Play, Creativity, and Social Movements: If I Can't Dance, It's Not My Revolution
As we play, we step away from stark reality to conjure up new possibilities for the present and our common future. Today, a new cohort of social activists are using it to create social change and reinvent democratic social relations. In contrast to work or routine, play must be free. To the extent that it is, it infuses a high-octane burst of innovation into any number of organizational practices and contexts, and invites social actors to participate in a low-threshold, highly democratic process of collaboration, based on pleasure and convivial social relations. Despite the contention that such activities are counterproductive, movements continue to put the right to party on the table as a part of a larger process of social change, as humor and pleasure disrupt monotony, while disarming systems of power.
Through this book, Shepard explores notions of play as a social movement activity, considering some of the meanings, applications and history of the concept in relation to social movement groups ranging from Dada and Surrealism to Situationism, the Yippies to the Young Lords, ACT UP to the Global Justice, anti-gentrification, community and anti-war movements of recent years.
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Notes toward an Introduction From Play to Eternity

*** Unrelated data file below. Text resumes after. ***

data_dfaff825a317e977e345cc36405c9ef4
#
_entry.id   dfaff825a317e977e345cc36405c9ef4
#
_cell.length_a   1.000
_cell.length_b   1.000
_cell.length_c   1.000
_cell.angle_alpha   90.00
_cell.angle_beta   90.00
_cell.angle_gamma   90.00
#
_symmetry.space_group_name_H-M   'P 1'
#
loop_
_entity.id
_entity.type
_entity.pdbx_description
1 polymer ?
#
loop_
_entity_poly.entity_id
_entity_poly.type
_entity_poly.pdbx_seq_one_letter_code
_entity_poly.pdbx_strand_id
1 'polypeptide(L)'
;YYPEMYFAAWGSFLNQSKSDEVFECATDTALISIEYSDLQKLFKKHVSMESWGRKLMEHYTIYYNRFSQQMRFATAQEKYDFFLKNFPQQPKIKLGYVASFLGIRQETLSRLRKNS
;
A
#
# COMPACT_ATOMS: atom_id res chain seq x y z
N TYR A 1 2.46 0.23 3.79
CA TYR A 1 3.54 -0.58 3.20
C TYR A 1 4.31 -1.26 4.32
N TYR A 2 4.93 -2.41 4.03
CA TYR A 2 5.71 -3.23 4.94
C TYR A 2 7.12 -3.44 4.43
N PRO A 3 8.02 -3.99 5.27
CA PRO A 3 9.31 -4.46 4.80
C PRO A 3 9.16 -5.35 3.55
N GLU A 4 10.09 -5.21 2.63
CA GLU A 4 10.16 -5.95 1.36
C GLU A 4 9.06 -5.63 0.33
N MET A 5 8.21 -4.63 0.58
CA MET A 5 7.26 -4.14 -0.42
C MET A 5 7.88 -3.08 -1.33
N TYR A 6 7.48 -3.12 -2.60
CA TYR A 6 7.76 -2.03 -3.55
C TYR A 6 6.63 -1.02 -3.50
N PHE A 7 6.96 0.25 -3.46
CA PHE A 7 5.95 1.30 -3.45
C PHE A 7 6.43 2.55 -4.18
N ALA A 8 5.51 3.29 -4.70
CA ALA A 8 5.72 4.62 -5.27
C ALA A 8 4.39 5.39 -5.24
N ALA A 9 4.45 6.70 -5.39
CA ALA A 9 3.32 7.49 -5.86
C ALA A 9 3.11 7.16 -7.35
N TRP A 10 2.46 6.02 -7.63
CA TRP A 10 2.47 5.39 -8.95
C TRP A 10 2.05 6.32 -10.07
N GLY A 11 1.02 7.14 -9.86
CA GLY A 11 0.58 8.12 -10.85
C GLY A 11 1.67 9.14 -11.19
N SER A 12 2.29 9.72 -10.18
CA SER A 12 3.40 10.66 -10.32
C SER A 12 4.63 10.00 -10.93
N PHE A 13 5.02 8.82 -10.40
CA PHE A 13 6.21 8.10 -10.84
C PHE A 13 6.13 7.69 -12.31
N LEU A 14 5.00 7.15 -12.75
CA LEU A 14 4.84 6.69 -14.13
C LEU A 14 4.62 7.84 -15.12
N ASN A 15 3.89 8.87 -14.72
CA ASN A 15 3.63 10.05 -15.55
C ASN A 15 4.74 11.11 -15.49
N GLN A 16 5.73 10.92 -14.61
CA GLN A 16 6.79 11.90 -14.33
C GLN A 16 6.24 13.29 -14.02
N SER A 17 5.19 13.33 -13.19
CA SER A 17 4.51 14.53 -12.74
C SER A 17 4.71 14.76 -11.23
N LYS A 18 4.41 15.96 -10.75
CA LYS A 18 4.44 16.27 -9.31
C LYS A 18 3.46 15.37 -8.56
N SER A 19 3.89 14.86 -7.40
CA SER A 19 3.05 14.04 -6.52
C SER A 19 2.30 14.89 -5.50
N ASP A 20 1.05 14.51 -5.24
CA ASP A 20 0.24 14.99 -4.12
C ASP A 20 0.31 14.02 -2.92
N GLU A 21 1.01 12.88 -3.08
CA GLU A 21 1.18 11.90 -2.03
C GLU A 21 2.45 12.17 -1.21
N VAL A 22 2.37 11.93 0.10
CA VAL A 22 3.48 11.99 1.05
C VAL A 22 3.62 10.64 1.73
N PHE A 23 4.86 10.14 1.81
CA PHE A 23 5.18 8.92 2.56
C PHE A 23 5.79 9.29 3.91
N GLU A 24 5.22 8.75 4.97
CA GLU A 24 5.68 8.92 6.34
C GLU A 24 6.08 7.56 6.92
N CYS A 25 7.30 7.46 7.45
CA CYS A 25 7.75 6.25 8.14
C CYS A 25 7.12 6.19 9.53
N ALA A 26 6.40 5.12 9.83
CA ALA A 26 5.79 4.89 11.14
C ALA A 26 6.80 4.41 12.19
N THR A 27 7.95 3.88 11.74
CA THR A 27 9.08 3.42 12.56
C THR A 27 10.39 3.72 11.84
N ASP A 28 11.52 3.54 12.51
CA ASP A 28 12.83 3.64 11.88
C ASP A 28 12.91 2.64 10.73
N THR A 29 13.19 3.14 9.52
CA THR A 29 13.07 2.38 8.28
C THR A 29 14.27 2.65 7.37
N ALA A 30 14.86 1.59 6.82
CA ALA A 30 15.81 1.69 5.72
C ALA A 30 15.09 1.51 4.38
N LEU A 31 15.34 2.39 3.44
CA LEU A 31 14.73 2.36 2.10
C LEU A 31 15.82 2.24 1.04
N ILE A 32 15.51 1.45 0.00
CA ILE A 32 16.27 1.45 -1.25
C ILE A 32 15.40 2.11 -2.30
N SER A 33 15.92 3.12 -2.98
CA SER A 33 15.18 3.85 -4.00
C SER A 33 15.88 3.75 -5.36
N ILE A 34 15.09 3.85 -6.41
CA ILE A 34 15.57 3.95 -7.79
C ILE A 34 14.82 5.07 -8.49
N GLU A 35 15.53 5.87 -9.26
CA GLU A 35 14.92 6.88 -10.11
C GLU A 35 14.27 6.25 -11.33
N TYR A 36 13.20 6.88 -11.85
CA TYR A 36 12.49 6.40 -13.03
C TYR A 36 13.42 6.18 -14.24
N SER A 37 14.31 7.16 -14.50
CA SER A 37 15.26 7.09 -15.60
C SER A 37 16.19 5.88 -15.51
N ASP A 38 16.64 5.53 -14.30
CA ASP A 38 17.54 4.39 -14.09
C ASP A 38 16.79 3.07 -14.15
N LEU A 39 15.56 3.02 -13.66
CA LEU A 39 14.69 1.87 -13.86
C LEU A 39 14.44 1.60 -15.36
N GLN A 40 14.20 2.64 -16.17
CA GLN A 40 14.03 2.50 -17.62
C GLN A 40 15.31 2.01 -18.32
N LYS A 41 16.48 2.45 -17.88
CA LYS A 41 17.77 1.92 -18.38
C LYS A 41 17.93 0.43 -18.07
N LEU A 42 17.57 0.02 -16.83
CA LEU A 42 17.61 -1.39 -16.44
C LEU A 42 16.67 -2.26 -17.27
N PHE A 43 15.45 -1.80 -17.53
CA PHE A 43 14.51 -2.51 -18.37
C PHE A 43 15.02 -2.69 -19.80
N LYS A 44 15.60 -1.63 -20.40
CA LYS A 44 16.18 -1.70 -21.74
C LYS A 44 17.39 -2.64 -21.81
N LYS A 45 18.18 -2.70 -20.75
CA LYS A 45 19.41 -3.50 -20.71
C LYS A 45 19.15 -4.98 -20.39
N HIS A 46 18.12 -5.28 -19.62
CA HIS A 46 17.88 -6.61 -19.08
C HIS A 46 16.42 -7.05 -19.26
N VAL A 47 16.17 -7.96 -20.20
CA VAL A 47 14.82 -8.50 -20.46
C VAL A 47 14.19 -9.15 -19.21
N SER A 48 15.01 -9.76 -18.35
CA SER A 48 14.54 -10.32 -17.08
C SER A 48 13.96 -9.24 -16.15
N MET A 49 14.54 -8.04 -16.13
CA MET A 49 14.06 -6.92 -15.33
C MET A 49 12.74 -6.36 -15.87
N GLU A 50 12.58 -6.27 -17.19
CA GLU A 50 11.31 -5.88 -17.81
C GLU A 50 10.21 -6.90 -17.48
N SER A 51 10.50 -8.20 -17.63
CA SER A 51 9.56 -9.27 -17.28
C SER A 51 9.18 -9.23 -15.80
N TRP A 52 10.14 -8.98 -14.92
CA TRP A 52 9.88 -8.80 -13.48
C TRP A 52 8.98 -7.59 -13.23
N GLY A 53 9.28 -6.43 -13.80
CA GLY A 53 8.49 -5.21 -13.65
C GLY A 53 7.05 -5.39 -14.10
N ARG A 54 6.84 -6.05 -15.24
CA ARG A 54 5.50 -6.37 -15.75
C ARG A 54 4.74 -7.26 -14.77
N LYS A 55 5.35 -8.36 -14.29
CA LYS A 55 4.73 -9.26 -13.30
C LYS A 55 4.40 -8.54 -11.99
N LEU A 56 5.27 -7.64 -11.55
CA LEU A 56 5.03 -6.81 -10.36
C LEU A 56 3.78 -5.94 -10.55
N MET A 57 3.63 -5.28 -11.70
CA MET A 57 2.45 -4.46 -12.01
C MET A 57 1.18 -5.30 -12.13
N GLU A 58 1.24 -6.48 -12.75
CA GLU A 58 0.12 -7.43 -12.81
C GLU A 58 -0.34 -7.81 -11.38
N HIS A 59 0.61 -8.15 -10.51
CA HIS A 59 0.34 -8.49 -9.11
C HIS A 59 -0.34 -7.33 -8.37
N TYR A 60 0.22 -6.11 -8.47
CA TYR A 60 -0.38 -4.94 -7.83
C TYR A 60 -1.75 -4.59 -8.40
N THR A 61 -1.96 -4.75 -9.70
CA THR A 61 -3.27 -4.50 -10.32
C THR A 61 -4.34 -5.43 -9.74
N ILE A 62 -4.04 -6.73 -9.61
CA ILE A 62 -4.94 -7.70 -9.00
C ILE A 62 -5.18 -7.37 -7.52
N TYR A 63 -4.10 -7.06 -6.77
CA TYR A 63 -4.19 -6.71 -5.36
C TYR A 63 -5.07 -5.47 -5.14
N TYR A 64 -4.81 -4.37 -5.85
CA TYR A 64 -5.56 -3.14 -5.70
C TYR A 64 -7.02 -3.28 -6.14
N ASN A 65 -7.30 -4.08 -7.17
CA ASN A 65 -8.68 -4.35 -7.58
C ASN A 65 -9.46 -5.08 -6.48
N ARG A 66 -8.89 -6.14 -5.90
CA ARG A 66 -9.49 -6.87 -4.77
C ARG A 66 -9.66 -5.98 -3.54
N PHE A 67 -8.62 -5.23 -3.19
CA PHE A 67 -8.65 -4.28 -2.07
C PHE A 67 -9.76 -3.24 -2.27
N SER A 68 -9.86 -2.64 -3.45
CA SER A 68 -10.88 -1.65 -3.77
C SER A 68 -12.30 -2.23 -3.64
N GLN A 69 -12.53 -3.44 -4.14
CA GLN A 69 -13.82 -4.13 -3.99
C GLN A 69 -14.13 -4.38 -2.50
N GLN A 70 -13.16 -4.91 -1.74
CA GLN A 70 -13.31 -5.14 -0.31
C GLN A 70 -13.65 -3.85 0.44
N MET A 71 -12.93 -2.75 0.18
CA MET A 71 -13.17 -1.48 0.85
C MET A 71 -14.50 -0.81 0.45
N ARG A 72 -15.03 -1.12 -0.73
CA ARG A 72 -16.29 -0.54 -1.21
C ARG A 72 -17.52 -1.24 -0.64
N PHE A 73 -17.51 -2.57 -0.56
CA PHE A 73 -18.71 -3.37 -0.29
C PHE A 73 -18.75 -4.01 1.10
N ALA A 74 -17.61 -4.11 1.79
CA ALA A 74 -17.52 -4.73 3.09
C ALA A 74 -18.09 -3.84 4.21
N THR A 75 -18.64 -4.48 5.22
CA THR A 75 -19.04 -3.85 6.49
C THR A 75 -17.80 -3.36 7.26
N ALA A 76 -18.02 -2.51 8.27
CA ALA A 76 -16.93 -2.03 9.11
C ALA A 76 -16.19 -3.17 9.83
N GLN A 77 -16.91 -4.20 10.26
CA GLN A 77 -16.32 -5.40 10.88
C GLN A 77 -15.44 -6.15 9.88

1 Surrealists Situations and Street Parties History Play and Social Movements
2 Play as Prank From the Yippies to the Young Lords
3 Send in the Clowns Play Pleasure and Struggles against Oblivion
4 Play as Community Building From Gardens to Global Action
5 Play as Street Party Reclaiming Streets and Creating More Gardens
6 Playing in TopsyTurvy Times From Carnival to Carnage
7 From Play to Panic Ludic Organizing in Absurd Times
Other editions - View all
Abbie Hoffman Absurd Response ACT UP’s activism anarchist Andrew Boyd antiwar Aresh arrested Beal Becker bike Billionaires Billionaires for Bush Blotcher Bogad building campaign Carlyle Group carnival chapter Charas clowns community gardens cops coqui create creative crickets culture Dana Beal dance David Crane DiPaulo direct action Duncombe East Side Collective engagement Esperanza Etundi explained feeling forms Global Justice Movement going helped Hoffman Huizinga humor Hungry March Band idea involved Jason Grote Jordan kind LESC living Lower East Side ludic March Band meetings movement of movements mused neighborhood ofthe organizing participants people’s performance playful pleasure police politics of play pranks protest public space queer recalled Reclaim the Streets Shenker Shepard Situationists social change social movements Solnit Starhawk started story strategy street party struggle SuperBarrio tactics theater there’s thing Throughout Time’s tion Yippies York City York’s Young Lords